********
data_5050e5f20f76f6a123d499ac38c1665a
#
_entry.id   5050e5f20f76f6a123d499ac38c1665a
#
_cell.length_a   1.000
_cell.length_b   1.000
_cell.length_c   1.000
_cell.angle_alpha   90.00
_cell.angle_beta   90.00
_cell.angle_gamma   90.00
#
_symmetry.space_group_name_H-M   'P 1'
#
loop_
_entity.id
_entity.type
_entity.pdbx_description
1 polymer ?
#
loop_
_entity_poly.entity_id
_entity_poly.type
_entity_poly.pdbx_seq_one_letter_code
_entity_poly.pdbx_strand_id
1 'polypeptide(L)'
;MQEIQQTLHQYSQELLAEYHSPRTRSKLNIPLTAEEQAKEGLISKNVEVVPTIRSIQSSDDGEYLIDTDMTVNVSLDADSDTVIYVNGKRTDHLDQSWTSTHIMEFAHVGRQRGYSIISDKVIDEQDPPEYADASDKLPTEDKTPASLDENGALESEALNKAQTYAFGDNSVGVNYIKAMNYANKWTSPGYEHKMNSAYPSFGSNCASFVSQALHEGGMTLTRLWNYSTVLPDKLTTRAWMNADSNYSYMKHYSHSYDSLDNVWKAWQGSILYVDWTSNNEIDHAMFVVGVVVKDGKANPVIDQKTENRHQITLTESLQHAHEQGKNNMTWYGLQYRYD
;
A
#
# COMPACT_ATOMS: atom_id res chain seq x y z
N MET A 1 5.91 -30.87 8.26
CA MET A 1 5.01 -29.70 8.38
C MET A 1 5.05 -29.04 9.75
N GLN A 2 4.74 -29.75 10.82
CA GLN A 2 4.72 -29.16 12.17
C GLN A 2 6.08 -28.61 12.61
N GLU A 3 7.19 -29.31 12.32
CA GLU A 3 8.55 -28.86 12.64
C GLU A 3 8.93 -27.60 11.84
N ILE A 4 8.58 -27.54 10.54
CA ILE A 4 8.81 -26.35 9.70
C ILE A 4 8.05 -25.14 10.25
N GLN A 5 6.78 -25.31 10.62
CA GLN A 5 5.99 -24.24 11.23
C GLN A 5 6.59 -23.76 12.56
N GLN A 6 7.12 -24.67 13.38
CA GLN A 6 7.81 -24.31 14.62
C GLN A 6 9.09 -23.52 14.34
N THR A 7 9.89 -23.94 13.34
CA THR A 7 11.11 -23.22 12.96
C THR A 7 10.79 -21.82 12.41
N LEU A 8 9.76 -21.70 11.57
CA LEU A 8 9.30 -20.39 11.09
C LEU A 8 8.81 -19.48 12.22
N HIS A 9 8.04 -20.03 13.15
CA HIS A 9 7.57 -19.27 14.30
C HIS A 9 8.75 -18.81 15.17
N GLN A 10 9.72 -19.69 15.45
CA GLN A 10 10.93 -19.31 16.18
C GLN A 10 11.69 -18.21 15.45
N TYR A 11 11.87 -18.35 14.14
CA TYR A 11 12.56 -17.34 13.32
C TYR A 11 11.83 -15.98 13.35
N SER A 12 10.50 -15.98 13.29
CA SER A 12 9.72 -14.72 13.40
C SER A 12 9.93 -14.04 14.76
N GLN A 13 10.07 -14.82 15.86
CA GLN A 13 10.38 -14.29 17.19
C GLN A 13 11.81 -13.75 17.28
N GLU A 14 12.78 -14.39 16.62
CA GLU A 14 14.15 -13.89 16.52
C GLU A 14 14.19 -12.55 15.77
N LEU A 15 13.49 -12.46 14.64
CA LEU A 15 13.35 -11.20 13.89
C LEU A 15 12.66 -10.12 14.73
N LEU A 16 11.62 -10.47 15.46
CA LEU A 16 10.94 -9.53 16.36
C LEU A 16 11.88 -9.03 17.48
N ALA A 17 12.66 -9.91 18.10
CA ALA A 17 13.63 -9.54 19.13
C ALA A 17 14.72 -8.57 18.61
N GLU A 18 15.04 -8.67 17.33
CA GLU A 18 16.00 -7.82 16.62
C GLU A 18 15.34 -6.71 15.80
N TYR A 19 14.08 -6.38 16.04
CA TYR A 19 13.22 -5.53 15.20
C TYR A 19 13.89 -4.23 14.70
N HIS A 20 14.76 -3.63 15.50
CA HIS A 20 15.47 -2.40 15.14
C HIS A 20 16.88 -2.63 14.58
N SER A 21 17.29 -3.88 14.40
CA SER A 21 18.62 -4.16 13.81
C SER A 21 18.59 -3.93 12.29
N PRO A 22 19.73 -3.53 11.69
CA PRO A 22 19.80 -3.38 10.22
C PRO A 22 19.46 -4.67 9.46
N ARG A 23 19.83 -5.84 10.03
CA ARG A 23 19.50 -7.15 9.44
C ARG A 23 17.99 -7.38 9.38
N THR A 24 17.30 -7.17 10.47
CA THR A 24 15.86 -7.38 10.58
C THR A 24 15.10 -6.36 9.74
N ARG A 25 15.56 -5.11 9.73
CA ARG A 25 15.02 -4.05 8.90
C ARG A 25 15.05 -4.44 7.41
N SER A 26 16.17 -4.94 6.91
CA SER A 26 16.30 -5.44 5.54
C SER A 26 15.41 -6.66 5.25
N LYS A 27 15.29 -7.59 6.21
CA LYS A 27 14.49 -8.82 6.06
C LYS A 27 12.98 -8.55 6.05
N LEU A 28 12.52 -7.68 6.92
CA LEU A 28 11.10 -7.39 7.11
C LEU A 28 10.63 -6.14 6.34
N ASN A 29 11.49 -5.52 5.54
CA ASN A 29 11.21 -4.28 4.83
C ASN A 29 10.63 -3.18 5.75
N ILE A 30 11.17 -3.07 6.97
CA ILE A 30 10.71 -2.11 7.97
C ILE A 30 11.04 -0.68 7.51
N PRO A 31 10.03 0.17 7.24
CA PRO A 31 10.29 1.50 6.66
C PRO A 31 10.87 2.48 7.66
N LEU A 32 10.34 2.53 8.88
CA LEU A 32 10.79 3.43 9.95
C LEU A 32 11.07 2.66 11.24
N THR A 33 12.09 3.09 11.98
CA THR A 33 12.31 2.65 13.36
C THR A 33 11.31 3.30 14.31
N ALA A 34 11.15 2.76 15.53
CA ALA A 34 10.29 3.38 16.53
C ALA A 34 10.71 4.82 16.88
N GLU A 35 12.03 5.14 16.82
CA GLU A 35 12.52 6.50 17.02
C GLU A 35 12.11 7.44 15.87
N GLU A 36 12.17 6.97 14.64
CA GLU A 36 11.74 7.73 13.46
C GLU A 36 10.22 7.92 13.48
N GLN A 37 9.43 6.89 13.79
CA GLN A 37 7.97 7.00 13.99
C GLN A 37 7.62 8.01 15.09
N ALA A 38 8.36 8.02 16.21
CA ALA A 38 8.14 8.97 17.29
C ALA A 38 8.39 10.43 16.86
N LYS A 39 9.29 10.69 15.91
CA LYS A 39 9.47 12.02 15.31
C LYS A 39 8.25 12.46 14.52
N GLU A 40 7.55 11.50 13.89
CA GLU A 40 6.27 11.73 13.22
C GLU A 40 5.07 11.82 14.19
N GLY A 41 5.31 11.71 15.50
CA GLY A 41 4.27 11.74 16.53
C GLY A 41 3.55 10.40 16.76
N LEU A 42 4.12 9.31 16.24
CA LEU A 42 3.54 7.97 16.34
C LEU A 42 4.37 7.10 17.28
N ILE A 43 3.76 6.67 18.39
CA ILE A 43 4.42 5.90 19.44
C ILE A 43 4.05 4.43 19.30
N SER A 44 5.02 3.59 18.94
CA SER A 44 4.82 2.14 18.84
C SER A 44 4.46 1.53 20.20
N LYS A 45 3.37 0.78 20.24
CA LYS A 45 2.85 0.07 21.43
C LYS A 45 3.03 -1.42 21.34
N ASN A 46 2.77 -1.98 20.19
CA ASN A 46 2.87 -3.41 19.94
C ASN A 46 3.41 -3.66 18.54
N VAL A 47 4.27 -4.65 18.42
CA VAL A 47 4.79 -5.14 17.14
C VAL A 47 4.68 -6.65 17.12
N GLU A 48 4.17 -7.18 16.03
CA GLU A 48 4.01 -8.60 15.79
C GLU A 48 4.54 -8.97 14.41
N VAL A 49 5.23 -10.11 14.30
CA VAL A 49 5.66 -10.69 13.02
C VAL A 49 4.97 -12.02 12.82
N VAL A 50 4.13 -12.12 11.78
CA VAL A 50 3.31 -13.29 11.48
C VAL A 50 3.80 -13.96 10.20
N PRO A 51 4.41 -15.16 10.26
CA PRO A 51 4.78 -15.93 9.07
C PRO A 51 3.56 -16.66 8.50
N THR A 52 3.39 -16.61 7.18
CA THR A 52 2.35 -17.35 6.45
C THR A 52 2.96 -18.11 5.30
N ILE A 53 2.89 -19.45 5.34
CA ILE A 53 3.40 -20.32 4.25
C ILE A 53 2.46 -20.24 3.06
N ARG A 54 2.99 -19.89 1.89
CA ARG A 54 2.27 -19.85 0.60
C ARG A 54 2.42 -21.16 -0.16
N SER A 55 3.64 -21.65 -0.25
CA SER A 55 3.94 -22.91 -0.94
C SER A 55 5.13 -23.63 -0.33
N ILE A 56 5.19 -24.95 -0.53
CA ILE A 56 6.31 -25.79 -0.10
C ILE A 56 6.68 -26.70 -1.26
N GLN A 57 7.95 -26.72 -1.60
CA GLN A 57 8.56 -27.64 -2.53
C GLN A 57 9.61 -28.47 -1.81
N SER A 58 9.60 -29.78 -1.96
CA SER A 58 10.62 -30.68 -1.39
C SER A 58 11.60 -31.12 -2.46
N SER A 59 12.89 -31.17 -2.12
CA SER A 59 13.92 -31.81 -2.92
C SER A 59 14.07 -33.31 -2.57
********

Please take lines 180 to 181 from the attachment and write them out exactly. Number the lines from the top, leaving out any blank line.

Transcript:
C VAL A 50 3.80 -13.96 10.20
N PRO A 51 4.41 -15.16 10.26